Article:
“We drive until the last vehicle is stuck”: how resilient is Hamburg’s public transport system to climate change effects?

University essay from Lunds universitet/LUCSUS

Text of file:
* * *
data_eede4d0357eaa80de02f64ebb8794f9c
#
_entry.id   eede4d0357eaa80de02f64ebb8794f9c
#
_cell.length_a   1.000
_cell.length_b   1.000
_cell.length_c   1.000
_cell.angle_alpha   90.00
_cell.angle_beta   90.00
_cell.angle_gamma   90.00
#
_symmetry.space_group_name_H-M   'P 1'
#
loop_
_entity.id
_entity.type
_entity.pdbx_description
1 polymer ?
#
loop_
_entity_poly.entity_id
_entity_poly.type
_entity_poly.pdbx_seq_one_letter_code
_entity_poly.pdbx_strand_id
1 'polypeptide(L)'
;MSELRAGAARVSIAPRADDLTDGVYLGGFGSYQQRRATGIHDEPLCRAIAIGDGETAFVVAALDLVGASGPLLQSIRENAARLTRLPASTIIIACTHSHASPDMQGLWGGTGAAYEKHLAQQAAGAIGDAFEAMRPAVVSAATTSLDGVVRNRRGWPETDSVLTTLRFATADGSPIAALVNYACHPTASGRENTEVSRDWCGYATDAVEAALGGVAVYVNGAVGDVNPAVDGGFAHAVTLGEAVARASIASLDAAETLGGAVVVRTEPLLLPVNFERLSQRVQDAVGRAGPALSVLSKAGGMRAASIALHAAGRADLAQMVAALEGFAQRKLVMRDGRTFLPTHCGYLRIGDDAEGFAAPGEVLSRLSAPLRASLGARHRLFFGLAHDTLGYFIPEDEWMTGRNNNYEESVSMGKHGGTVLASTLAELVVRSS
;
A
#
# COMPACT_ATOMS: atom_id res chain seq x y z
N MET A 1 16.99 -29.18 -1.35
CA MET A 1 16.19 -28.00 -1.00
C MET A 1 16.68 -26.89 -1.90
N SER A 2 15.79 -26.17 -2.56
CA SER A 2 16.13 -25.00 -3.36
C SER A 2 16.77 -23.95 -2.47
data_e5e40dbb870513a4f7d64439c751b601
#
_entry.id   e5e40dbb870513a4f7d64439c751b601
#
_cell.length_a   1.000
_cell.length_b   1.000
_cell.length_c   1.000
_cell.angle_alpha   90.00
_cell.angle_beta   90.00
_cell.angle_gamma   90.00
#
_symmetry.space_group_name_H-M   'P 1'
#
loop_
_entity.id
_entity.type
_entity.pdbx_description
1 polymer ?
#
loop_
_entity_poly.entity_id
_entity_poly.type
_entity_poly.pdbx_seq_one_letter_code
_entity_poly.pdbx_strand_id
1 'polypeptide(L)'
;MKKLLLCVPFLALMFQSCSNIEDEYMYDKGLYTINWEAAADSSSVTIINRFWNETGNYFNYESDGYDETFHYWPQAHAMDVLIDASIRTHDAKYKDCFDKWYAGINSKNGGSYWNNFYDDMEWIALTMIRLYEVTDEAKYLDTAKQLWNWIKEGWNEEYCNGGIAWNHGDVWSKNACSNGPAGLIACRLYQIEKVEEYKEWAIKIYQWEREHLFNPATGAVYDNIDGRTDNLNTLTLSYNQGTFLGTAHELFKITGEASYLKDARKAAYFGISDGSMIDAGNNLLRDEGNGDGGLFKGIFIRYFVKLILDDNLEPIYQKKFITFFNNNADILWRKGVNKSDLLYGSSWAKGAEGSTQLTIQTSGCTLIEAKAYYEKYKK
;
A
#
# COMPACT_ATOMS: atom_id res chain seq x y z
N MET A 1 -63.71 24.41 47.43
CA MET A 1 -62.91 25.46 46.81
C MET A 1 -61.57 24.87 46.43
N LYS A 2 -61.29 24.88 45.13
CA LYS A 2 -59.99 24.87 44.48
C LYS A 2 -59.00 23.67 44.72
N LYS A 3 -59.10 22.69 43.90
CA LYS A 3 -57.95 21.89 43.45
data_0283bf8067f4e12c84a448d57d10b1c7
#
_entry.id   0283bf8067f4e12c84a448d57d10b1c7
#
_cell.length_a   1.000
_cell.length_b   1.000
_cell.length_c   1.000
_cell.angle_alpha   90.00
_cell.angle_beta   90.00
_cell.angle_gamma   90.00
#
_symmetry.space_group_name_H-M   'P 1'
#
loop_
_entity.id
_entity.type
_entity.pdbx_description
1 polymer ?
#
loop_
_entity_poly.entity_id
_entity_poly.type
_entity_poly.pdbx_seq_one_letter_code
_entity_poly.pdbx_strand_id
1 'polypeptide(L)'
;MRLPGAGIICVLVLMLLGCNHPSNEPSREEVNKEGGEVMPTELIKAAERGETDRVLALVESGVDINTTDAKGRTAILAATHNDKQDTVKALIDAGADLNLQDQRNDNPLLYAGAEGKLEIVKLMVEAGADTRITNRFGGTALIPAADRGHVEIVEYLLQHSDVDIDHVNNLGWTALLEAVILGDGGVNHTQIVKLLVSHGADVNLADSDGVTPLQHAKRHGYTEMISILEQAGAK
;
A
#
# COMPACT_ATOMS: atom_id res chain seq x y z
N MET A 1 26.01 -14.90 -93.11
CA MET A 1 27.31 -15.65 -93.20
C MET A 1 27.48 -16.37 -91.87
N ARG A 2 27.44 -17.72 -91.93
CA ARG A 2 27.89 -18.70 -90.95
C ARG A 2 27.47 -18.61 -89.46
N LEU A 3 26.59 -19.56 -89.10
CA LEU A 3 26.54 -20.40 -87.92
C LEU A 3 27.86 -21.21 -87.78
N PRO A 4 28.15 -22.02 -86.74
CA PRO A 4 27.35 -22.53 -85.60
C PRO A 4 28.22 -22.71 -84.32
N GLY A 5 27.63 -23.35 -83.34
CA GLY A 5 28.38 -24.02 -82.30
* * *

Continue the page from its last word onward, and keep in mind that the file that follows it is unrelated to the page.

Abstract: Climate change consequences are forecasted to severely affect urban life. Already in the past years, extreme events such as heat-waves, cloudbursts, and storm surges have strained cities’ infrastructures and inhabitants. In this thesis, I investigate the impact of extreme weather events on Public Transport (PT) in Hamburg/Germany. As a framework I apply the resilience concept with the four key dimensions Anticipation, Reaction, Monitoring, and Learning. By evaluating policy documents and seven qualitative PT stakeholder interviews, I assess the current system’s resilience as well as chances for and barriers to resilience building. By applying the resilience concept to the PT system in Germany’s second-largest city, I investigate how a sustainability science concept translates to a practical context and how this practical application relates to sustainability goals. Hamburg’s PT system has already been affected by extreme weather, particularly by storm and flooding. So far, the short-term adaptation has been successful, as operators could respond to and learn from adverse incidents. Although they do not explicitly refer to them in their daily practice, most interviewees are familiar with resilience concepts. However, there is no strategic tool of monitoring and evaluating extreme events and forecasting challenges. Overall, the key dimensions Reaction and Learning are satisfied, whereas Anticipation and Monitoring are not. A major chance for adaptation is timely mainstreaming of resilience properties into existing processes; Barriers are financial constraints, and a lack of political awareness. To overcome the barriers, I recommend a cross-sector adaptation strategy for Hamburg’s PT system hosted by HVV as the PT association. Most of the interviewed stakeholders do not expect social inequality as a result of adaptation. However, it cannot be ruled out that resilience building, embedded into a neo-liberal agenda, happens at the cost of marginalized people. Framed in the Brundlandt Sustainable Development taxonomy, the social sustainability dimension needs to be further investigated.

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